Jeanette Winterson. Amazing. Have you read her memoir, Why Be Happy When You Could Be Normal? If not, I am almost jealous of you, because you still have it to savour for the first time. An extraordinary book about an extraordinary life.
I’m glad she chose happy.
She certainly looked happy on Thursday night.
Celia and I trekked from the wilds of Se17 where we have only recently stopped painting ourselves blue, to the self-consciously sophisticated quarter of Notting Hill to hear JW talk about her new book, The Gap of Time, a reimagined version of Shakespeare’s A Winter’s Tale.
It was more than a talk, more than a reading, it was a performance. At first the sound system was overwhelmingly loud, but fortunately they got it sorted.
Naturally I want to read the book now, having passed up the possibility to buy it along with my ticket. The trouble is, my bookshelves are groaning. It doesn’t seem to matter how much I cull them, how much I try to restrict my book habit to library copies, there are always disorderly piles of them on every surface. Continue reading
“Mum! Mu-u-u-um! Mum, come here!”
She runs up the stairs imagining injury, blood, broken bones.
He’s sitting on the rug in his room, red-cheeked, tearful.
There’s a new graze on his left knee, but nothing to warrant the race to A&E she’s anticipated.
“What is it? What’s the matter?” Continue reading
“Okay everyone, let’s get going. PC Plod, what have you got to report?”
“The girl’s in a safe house, Sir. She’s sleeping at the moment.”
“Good. Community Officer Big Ears, how about you?” Continue reading
Many workplaces have a Deborah. Her currency is lies and innuendo. She’s a lunchtime gossip, a whisperer in corridors. She exploits minor jealousies and foments discontent. Hers is a realm built on divide and rule where her subjects eye each other with learned mistrust.
She’s not intelligent, but she’s sharp; quick to recognise opportunity. Her smiles are as false as her vaunted honesty. She targets her victims and coddles her favourites. Continue reading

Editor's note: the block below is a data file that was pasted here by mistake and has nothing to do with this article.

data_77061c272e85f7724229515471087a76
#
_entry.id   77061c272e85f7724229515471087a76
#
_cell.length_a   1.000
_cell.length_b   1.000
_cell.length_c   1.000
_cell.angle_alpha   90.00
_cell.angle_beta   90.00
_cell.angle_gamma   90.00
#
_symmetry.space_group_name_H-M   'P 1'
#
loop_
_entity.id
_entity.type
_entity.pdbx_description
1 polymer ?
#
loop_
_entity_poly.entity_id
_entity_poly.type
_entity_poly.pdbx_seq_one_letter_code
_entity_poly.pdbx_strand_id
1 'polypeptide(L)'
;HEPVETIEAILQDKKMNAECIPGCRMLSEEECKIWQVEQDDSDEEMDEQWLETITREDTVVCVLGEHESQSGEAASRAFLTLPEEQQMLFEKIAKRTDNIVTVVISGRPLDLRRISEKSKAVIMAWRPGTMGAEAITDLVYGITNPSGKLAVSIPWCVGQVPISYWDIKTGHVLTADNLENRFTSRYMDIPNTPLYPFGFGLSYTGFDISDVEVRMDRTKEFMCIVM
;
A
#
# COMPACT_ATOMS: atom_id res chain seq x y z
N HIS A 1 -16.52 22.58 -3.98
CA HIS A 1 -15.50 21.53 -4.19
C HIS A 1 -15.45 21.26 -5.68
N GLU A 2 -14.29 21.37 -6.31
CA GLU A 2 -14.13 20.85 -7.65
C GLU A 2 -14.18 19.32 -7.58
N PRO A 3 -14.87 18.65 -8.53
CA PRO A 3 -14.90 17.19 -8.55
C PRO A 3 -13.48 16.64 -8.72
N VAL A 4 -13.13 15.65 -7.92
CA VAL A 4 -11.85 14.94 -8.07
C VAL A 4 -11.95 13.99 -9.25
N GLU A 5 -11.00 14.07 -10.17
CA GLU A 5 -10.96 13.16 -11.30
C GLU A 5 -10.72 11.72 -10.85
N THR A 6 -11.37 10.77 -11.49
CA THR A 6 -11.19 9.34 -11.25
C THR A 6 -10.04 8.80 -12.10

It's weather that tells you to curl up on a sofa with the papers or a book. Yesterday I *babysat* the puppy while everyone else attended a funeral. There were three funerals locally. Some wanted to show their faces and pay their respects at all of them.
Cousin lit a fire before she left. Yes it was that cold. Pip thought it was a great idea.
The two adult dogs, no doubt correctly reading the attitudes of the humans around them, also decided it was a day for little activity. A duvet day, Cousin called it.
The puppy, aka the Thuglet, was not on the same page. As Pip and Westie Boy snuggled into warm beds, she had just one idea on her mind; to make them play. She really didn't want to take no for an answer. Even when that no was uttered in increasingly impatient and irritated growls.
I nearly don’t go. It’s still dark. I could turn over and go back to sleep.
I leave the house with my gear and a flask of hot coffee.
When I arrive, a pink line splits the sky. I set up the tripod, squat on my little folding stool, take a shot.
In response to The Daily Post’s writing prompt: “A Dog Named Bob.”
James walked into the sitting room and sat down heavily on the sofa. Bob thumped a welcome with his tail on the floor and James reached down to stroke the dog’s head.
Jane smiled, carefully capped her pen, and blotted the ink on the letter she’d been writing. She poured him a glass from the bottle on the table.
“Is she asleep?”
He nodded, taking an appreciative sip and turned the bottle so he could read the label. Continue reading
It’s a very long time since I posted any fiction on this page, and as I was thinking that, serendipitously a message arrived from Julia with a new 100WCGU.
Picture posting will have to wait until I get home. But from where I am stretched out in the fore cabin I have fine views of the changing skies. It looked like the heavens would open a little while ago, but the winds blew the grey clouds over and we had just a few drops of rain. MasterB is asleep and serene. He didn't like it when I left his sight and meted rather plaintively, so I have not carried out my plan for a short walk plus camera. Maybe in a few minutes.
Older Nephew may drop by with the new woman in his life, but it is fairly unlikely. I have done a good job on yesterday's paper, written some fiction, and feel incomparably lazy. Continue reading
Just over a week ago I was mentally congratulating myself on having got through the winter with no more than a few sniffles.
As spring sunshine turned skies blue and my neighbours socialised in their gardens, I was wrapped in my quilt, the light filtered through the half closed shutters, my temperature risen and my head pounding.
It’s amazing how quickly things fall apart. I can easily understand how people are reduced to eating sardines out of the can; leaving the washing up; allowing laundry, cleaning, everything to slip. Illness, physical or mental throws us off balance, upsets our routines, our systems; reveals the chaos that lies just beneath the surface.
I had to work on Saturday and again on Sunday morning. It’s all a bit of a blur, but I was very glad to get home and into bed. There I stayed for two and a half days with some breaks lying on the sofa or letting MasterB in and out.
At least it provided some precious reading time when I wasn’t sleeping. I read Helen Macdonald’s sublime and extraordinary H is for Hawk which won the Samuel Johnson prize for non-fiction last year. After her father died, she decided to train a goshawk. Continue reading